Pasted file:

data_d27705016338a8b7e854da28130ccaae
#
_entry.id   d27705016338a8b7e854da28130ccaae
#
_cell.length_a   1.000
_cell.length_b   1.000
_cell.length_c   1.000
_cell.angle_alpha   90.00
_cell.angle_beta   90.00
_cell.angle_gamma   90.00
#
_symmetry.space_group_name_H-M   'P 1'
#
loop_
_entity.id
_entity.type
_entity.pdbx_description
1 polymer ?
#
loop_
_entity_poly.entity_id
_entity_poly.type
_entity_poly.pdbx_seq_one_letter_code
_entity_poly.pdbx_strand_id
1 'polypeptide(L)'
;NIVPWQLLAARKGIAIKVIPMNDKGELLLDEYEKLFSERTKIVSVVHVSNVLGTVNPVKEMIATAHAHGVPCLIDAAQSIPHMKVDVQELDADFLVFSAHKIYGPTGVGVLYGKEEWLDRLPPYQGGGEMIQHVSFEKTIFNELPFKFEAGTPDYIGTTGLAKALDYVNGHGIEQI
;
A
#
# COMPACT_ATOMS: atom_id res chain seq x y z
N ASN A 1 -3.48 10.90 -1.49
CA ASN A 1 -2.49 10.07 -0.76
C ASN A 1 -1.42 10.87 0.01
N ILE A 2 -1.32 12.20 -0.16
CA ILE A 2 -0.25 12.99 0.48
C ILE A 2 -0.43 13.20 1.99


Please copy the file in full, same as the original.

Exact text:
data_d27705016338a8b7e854da28130ccaae
#
_entry.id   d27705016338a8b7e854da28130ccaae
#
_cell.length_a   1.000
_cell.length_b   1.000
_cell.length_c   1.000
_cell.angle_alpha   90.00
_cell.angle_beta   90.00
_cell.angle_gamma   90.00
#
_symmetry.space_group_name_H-M   'P 1'
#
loop_
_entity.id
_entity.type
_entity.pdbx_description
1 polymer ?
#
loop_
_entity_poly.entity_id
_entity_poly.type
_entity_poly.pdbx_seq_one_letter_code
_entity_poly.pdbx_strand_id
1 'polypeptide(L)'
;NIVPWQLLAARKGIAIKVIPMNDKGELLLDEYEKLFSERTKIVSVVHVSNVLGTVNPVKEMIATAHAHGVPCLIDAAQSIPHMKVDVQELDADFLVFSAHKIYGPTGVGVLYGKEEWLDRLPPYQGGGEMIQHVSFEKTIFNELPFKFEAGTPDYIGTTGLAKALDYVNGHGIEQI
;
A
#
# COMPACT_ATOMS: atom_id res chain seq x y z
N ASN A 1 -3.48 10.90 -1.49
CA ASN A 1 -2.49 10.07 -0.76
C ASN A 1 -1.42 10.87 0.01
N ILE A 2 -1.32 12.20 -0.16
CA ILE A 2 -0.25 12.99 0.48
C ILE A 2 -0.43 13.20 1.99